retail is for housewives...,
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japan is crowded...,
since at least last April I've been of the mind that the ship is completely sunk and we should get out. Simple math: where a is the incitement of a Sadrist uprising, b is Abu Ghraib et. al., c is the total non-existence of a reconstruction effort a year into the occupation, and where d is - most importantly - polling by USA Today showing a majority of Iraqis (57%) wanted the US out before either a or b happened. This gives us a+b+c+d = e, where e is get the fuck out of dodge, and take Negroponte with you.
Hence the inadequately shrill post at pandagon last May. Game over. Since then all we've done is take up the task of ruthlessly bombing residential centers, installed what is broadly considered a puppet government, desecrated holy places, demolished cemetaries, and pushed back elections into a non-forseeable future which - if they're ever held - will likely exclude broad segments of the population. Game over.
The fact that the gig is up has only slowly been seeping it's way into sluggish liberal minds, at least among those that have soap boxes, but it's finally seeped in enough where you can read about it in the newspapers, from people on the Council on Foreign Relations and in National Intelligence Estimates. William Odom has finally been joined by a small, correct, chorus. Game over, man, game over.
Among those dedicated to lost causes the pat response will be that if we leave there will be a civil war. This is foolishness. The US military is not in Iraq to prevent a civil war, it is there to prop up a puppet government. The strategy being persued is, in fact, directly contrary to the goal of decreasing the likelihood of civil war: if we wished to decrease the likelihood of civil war there would be an Iraqi national assembly with diplomatic protections guaranteed to representatives from insurgent factions and rebel-held towns (enough are in our occupation government already, anyway). Obviously if we want Iraqis to settle differences peacefully we'd have to at least attempt to facillitate this, rather than depending on the end of the gun to bring Iraqis together. This is the same assembly that should have been opened the minute we arrived in Bagdhad, were we at any point interested in letting Iraqis rule Iraq. Here we state the obvious: the alternative to war is negotiation.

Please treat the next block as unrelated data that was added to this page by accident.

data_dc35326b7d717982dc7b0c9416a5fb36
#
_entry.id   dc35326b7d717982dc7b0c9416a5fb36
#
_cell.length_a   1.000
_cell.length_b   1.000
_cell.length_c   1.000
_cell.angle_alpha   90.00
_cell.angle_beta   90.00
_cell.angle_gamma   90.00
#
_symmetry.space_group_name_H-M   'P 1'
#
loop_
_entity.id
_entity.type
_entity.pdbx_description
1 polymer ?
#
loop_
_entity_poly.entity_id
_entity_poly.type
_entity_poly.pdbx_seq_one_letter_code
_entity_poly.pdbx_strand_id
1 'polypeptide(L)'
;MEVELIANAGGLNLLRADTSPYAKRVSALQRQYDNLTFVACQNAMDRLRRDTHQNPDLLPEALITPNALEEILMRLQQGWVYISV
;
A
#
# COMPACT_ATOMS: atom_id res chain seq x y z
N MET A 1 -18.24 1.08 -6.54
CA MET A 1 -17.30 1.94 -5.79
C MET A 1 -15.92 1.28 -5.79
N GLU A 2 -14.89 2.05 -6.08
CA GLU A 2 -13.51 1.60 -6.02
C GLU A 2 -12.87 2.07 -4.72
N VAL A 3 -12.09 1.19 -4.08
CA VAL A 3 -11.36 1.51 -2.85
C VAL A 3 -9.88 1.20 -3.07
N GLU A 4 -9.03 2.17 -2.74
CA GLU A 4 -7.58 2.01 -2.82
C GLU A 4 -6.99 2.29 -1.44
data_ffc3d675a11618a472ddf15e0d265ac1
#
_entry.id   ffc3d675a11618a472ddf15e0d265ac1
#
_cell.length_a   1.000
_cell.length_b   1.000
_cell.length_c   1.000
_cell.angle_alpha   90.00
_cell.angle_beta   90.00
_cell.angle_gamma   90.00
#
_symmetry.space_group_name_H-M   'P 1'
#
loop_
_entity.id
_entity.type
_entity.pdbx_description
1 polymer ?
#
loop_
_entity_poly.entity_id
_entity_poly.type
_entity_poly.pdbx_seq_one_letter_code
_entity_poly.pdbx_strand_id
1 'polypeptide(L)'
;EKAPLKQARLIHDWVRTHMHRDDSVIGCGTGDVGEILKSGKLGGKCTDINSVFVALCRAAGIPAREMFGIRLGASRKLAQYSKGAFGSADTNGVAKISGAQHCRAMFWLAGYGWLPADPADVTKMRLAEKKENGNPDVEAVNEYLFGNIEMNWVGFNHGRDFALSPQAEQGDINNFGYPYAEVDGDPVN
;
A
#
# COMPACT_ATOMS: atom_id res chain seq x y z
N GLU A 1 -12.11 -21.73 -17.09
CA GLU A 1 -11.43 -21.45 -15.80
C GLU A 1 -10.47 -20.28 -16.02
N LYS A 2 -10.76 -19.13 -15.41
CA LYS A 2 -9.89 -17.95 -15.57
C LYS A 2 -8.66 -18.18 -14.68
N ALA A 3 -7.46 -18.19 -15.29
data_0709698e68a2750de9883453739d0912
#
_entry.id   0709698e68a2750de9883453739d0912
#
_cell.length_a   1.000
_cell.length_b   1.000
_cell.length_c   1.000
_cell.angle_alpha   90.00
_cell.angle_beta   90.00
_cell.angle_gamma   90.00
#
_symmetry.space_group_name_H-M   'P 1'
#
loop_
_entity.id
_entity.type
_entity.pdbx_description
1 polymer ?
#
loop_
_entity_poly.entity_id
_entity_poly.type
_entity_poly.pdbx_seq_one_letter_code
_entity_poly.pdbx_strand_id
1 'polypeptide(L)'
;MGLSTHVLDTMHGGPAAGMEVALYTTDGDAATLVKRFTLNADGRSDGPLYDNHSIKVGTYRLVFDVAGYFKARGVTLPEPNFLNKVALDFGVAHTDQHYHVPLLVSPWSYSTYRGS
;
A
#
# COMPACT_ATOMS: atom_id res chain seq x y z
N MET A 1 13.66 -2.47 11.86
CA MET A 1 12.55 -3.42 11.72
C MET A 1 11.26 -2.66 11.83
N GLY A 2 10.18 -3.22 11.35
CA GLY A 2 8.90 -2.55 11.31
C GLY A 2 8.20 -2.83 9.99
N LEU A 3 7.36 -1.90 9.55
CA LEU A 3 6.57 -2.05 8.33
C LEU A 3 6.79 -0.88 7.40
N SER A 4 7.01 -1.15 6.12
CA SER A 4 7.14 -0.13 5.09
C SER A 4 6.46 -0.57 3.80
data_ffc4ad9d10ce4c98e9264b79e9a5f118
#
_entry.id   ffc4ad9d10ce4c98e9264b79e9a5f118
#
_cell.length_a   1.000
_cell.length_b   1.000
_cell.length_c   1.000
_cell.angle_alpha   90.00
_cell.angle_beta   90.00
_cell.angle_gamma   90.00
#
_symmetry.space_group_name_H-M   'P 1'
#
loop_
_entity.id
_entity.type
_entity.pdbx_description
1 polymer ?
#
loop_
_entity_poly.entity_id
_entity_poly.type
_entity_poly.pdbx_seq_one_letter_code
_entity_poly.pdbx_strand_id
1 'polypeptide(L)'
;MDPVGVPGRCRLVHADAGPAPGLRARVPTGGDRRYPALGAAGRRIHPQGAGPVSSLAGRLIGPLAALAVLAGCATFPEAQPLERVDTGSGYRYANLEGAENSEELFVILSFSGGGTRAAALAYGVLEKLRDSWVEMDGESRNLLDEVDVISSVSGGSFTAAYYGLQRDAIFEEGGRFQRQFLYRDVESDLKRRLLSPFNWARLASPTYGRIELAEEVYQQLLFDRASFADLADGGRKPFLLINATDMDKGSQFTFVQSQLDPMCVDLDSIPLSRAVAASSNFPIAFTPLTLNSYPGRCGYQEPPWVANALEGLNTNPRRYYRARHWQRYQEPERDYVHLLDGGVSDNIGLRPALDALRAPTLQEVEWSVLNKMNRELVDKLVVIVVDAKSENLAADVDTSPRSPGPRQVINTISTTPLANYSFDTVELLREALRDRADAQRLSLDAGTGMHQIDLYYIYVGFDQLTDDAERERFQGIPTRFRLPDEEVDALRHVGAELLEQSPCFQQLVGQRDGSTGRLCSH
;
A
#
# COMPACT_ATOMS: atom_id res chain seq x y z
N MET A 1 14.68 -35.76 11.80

Instead ongoing US violence and the failure (how can something that doesn't exist fail?) of reconstruction are pushing moderates into positions where they are compelled to sympathize with, support, and join the factions that organized violent resistance early on.
It's a fair testament to the Iraqis that so many have chosen from the start to oppose an extremely violent occupation through peaceful means - as noted 57% opposed the occupation last April and yet we're still counting mere hundreds of thousands of insurgents, not 14 million: let me know when that non-violent opposition finds space in American headlines. In the meantime the resistance continues growing, for obvious enough reasons.
The failure of occupation undermines moderate positions, and so increases the likelihood of civil war. There is no significant support for occupation, with perhaps the exception of the unoccupied Kurds (who are hardly in a position to put much faith in the US, but do anyway). The only comparable force to the US in terms of fomenting civil war are some number (thousands at the most) of foreign mujahadeen/wahhabist extremists of the Zarqawi stripe who are killing Iraqis at a pace comparable to the US military and likely doing so with the intent of inciting civil conflict. We have niether the intelligence capabilities nor bombs smart enough to rid Iraq of foreign terrorists: the only forces capable of that are those who tolerate them now because they believe their immediate cause - fighting the occupation - is just. If we don't want Iraq to be a terrorist haven far into the distant future the sooner we exit the better.
The US could play a positive role in Iraq once it ends the occupation: could is the operative word. Actual reconstruction, for example, funded by a homeward bound US and directed by Iraqis. Technical assistance. No shortage of expertise in State and elsewhere to facillitate diplomatic resolution of the myriad internal conflicts of interest, could we but neutralize our conflicts of interest in doing so. Maybe even US air power directed against rampaging militias, were they to rampage in some manner in which the interference of US air power served any good purpose. Iraqis, I'm sure, would have more ideas, were we to listen, but we have not listened to their demand that the US leave, and so we won't likely listen to any requests for our assistance. Nor will we so long as our foreign policy is held in a stranglehold by American exceptionalists, imperialists, and would-be hegemons - an increasing number of whom are finally coming to express the idea that we've once again royally fucked up despite all our utmost holy of intentions.
But we'll probably be too busy with the next war to worry about any of that.
Update 9/22: "Negotiations in Fallujah: Apparently with the U.S. excluded."